parsley
sage


[if desired and applicable, add notes here about the ingredients - if any substitutions were made, explain why - also note what quantities were used for each ingredient and, if possible, why]


Procedure
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[add any information about any necessary equipment - if applicable, note when the equipment differed from that used in the medieval period, and explain why the original wasn't used]


Bibliography

[Replace citations with those from books where appropriate and/or possible. Make sure any links work, and that the referenced text is presented accurately]

Searchable index of "Two Fifteenth-Century Cookery-Books". Medieval Cookery.
  <http://www.medievalcookery.com/search/display.html?twofi:385>. Accessed on October 20, 2019, 3:27 am.

Searchable index of "Liber cure cocorum [Sloane MS 1986]". Medieval Cookery.
  <http://www.medievalcookery.com/search/display.html?liber:16>. Accessed on October 20, 2019, 3:27 am.

Searchable index of "Libre del Coch". Medieval Cookery.
  <http://www.medievalcookery.com/search/display.html?libre:81>. Accessed on October 20, 2019, 3:27 am.

Searchable index of "Thomas Awkbarow's Recipes (MS Harley 5401)". Medieval Cookery.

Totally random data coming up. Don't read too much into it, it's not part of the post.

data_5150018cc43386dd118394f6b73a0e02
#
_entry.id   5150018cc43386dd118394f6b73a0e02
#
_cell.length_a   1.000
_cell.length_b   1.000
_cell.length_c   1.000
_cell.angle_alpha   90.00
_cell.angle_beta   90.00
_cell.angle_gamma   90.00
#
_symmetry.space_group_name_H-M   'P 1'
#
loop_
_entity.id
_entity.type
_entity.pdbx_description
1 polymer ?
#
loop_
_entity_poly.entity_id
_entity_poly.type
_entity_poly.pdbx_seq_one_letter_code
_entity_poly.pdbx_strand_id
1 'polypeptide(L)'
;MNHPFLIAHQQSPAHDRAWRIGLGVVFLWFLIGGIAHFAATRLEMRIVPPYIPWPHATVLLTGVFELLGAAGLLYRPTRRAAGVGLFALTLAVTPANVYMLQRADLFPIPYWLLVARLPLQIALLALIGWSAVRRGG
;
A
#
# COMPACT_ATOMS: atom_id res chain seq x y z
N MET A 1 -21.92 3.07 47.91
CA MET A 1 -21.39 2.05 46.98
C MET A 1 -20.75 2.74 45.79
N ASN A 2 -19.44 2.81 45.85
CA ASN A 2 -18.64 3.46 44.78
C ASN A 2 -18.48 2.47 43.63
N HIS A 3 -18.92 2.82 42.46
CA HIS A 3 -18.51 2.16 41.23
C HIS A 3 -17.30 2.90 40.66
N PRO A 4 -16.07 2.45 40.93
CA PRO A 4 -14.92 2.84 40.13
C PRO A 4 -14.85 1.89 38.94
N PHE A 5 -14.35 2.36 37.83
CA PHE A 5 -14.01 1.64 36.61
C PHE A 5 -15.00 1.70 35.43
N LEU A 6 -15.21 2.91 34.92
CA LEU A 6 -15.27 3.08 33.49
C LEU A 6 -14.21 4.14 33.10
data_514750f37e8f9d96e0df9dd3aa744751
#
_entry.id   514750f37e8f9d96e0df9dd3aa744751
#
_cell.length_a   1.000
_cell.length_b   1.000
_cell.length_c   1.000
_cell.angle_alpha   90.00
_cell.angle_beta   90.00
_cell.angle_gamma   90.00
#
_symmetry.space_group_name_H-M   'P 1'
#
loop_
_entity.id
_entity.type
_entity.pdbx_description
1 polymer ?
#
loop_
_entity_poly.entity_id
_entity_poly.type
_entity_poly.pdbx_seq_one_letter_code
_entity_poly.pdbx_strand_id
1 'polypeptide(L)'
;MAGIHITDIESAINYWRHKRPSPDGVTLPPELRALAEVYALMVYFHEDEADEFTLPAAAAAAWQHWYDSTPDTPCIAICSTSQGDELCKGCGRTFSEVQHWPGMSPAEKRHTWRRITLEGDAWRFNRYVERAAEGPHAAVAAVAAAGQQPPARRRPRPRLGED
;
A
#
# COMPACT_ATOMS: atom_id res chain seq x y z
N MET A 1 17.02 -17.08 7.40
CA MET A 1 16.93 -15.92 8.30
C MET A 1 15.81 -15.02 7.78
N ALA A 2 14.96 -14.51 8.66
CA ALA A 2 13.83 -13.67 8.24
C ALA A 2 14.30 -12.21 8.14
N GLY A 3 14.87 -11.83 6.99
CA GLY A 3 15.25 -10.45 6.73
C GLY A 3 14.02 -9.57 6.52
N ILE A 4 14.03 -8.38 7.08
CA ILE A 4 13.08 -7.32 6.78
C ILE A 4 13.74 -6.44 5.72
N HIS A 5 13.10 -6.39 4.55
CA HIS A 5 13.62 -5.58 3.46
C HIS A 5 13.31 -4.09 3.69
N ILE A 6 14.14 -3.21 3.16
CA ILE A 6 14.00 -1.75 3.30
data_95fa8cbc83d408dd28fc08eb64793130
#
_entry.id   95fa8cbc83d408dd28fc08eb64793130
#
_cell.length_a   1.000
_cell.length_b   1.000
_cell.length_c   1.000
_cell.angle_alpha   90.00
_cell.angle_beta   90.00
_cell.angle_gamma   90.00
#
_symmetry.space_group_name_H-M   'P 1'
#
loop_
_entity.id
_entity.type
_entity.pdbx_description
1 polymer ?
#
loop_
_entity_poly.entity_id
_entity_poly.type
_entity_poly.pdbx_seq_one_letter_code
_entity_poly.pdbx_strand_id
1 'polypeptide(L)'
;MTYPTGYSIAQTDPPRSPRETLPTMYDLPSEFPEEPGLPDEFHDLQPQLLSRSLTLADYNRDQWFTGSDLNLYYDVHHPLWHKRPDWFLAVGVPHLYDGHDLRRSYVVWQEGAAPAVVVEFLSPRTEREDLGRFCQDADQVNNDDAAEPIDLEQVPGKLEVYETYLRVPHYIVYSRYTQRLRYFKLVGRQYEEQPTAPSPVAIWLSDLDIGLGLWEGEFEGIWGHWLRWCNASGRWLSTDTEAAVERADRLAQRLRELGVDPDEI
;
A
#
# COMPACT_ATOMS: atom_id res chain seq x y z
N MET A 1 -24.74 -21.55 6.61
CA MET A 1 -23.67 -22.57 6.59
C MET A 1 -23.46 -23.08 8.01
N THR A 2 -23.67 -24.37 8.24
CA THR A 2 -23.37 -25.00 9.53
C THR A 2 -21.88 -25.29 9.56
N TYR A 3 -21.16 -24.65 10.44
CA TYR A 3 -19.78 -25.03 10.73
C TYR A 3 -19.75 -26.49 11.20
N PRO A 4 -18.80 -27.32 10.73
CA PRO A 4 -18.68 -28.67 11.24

<http://www.medievalcookery.com/search/display.html?thoma:38>. Accessed on October 20, 2019, 3:27 am.

Searchable index of "A Noble Boke off Cookry". Medieval Cookery.
  <http://www.medievalcookery.com/search/display.html?noble:193>. Accessed on October 20, 2019, 3:27 am.

Searchable index of "Forme of Cury". Medieval Cookery.
  <http://www.medievalcookery.com/search/display.html?forme:42>. Accessed on October 20, 2019, 3:27 am.

Searchable index of "Fourme of Curye [Rylands MS 7]". Medieval Cookery.
  <http://www.medievalcookery.com/search/display.html?fourm:42>. Accessed on October 20, 2019, 3:27 am.

Searchable index of "MS Douce 257". Medieval Cookery.
  <http://www.medievalcookery.com/search/display.html?douce:21>. Accessed on October 20, 2019, 3:27 am.